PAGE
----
Murder At Hamlet’s Castle:
Dora Benley has authored the 12th volume of the Edward Ware Thrillers at War Series, and they are still coming adding more volumes. In the future look for more adventures including upcoming Murder at Hamlet’s Castle. Edward and Dora are always looking for places to conceal the much sought after Lawrence maps. They have hidden them everywhere from the Rosetta Stone at the British Museum, to the floorboards beneath the bedroom at Edward’s estate in the south of England, to Dora’s bedroom in Oakhurst outside Pittsburgh during the First World War, to the Sangre de Cristo Mountains outside Santa Fe, New Mexico, at the Rose Tree Museum in Tombstone, Arizona, at Winston Churchill’s estate, Chartwell in Kent, in the tent at Petra in the Syrian desert while fighting with Lawrence of Arabia, and up Edward’s sleeve everywhere he goes as a Colonel in His Majesty’s Armed Forces.
Why shouldn’t the much fabled maps be associated with Hamlet? Apparently in the bowels of Kronburg Castle in Helsingor, or Elsinore in the play, the Danish Prince constructed a vast storage area where he was storing military supply equipment and secret plans and maps for conquering the enemy named Fortinbras whom his father, the previous king of Denmark, was trying to defeat. The castle fell into ruins and very few people remembered the secret chamber. Winston Churchill chanced upon information about it in his researches to European history, and of course Hamlet was a real prince and not just the fictional creation of Shakespeare’s imagination.
So Dora and Edward decide to hide the Lawrence maps there thinking that no one will find them. But that was in the 1930’s. What happens when the Nazi overrun Denmark? Dora and Edward had better get those maps out of there quickly or there will be hell to pay for all of Europe and the civilized world. To be or not to be? They won’t get the chance when Hitler invades. They just won’t be and neither will Denmark.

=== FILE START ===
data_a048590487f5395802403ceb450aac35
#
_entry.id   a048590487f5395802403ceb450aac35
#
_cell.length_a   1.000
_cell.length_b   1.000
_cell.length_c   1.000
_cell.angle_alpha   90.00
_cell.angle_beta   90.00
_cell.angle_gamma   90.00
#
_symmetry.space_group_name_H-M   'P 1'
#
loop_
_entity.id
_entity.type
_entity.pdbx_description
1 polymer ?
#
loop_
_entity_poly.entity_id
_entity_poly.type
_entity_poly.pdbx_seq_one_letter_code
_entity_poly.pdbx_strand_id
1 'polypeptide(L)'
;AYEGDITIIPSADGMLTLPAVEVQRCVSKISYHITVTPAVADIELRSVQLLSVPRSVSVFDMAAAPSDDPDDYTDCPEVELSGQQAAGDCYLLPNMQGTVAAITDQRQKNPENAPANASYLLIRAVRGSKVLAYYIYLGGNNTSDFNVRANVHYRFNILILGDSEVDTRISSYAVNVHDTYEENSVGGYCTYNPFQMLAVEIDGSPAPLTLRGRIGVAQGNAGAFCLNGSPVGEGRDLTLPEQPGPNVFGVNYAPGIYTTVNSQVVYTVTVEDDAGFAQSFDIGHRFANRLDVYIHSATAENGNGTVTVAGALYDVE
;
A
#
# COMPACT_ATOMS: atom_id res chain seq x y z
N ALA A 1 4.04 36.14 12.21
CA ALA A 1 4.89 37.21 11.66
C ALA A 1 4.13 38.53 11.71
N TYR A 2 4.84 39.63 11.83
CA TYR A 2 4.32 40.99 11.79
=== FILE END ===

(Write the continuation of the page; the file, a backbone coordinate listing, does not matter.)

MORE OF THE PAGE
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Is This Hamlet’s Ship? A Viking Reconstruction:
A couple of years ago there was an exhibition at the British Museum on the Viking culture. I bought the book that went with the exhibit called Vikings: Life and Legend by Gareth Williams, Peter Penz, and Matthias Wemhoff. It sounded interesting. I wish I could have seen it. Too bad they don’t put the exhibitions online the way they do with the permanent collection! But at least I was able to order a copy. Little did I know then that I would be writing a novel about Hamlet, who must have been a Viking or at least a descendant of Vikings in Denmark.
Fortinbras, whether he was the king of Norway or of Sweden right across the straits from Helsingor or Elsinore, obviously had a superior naval force or he would not be attacking and invading. He had probably already killed King Hamlet, Prince Hamlet’s father, in battle. Now Fortinbras was almost certainly after Hamlet, too, and Hamlet knew it. Was he going into battle like his father or was he going to escape somehow? Either way he would obviously have to get out one of his long boats, Viking style. We have pictured here in the blog post a reconstruction of just such a Viking long boat. It is a reconstruction of Skuldelev, which must have been a famous Viking ship. It is from the British Museum exhibition.
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Hamlet v. Fortinbras: The Real Conflict Of Hamlet:
Yes, people think that gloomy, cloudy, rainy weather where you rarely see the sun would be ideal for Hamlet. This certainly fits Shakespeare’s hero, but what if there were an historic Hamlet who was different? It might not be ideal for him. After all, Hamlet’s kingdom, poised on the sea with Sweden only miles away across the straits where Fortinbras ruled, was under siege and attack. (I think it makes more sense than having Fortinbras be from Norway). That might have been the real reason that Hamlet’s father had been killed instead of an incestuous murder plot on the part of his uncle who wanted to marry Hamlet’s mother. And of course the prince has to take over for his father and fight Fortinbras who is the real enemy of the piece instead of just some foreign monarch who wanders on the stage at the end and finds the Danish court all dead. In other words someone should have written the famous tragedy as the conflict between Hamlet and Fortinbras.
Another important point is that Hamlet is obviously a Viking type. Fortinbras would also be a Viking. They would live in a world of warfare by sea. If Shakespeare were true to type, he would have the Danish Prince from Elsinore revving up his long boats. Supposedly a more recent author named John Updike tried his hand at the story. He more recently wrote a novel called Gertrude and Claudius emphasizing the Viking the connection.
These new conflicts and perspectives are all incorporated in the upcoming Cheops Books LLC historical thriller, Murder at Hamlet’s Castle.
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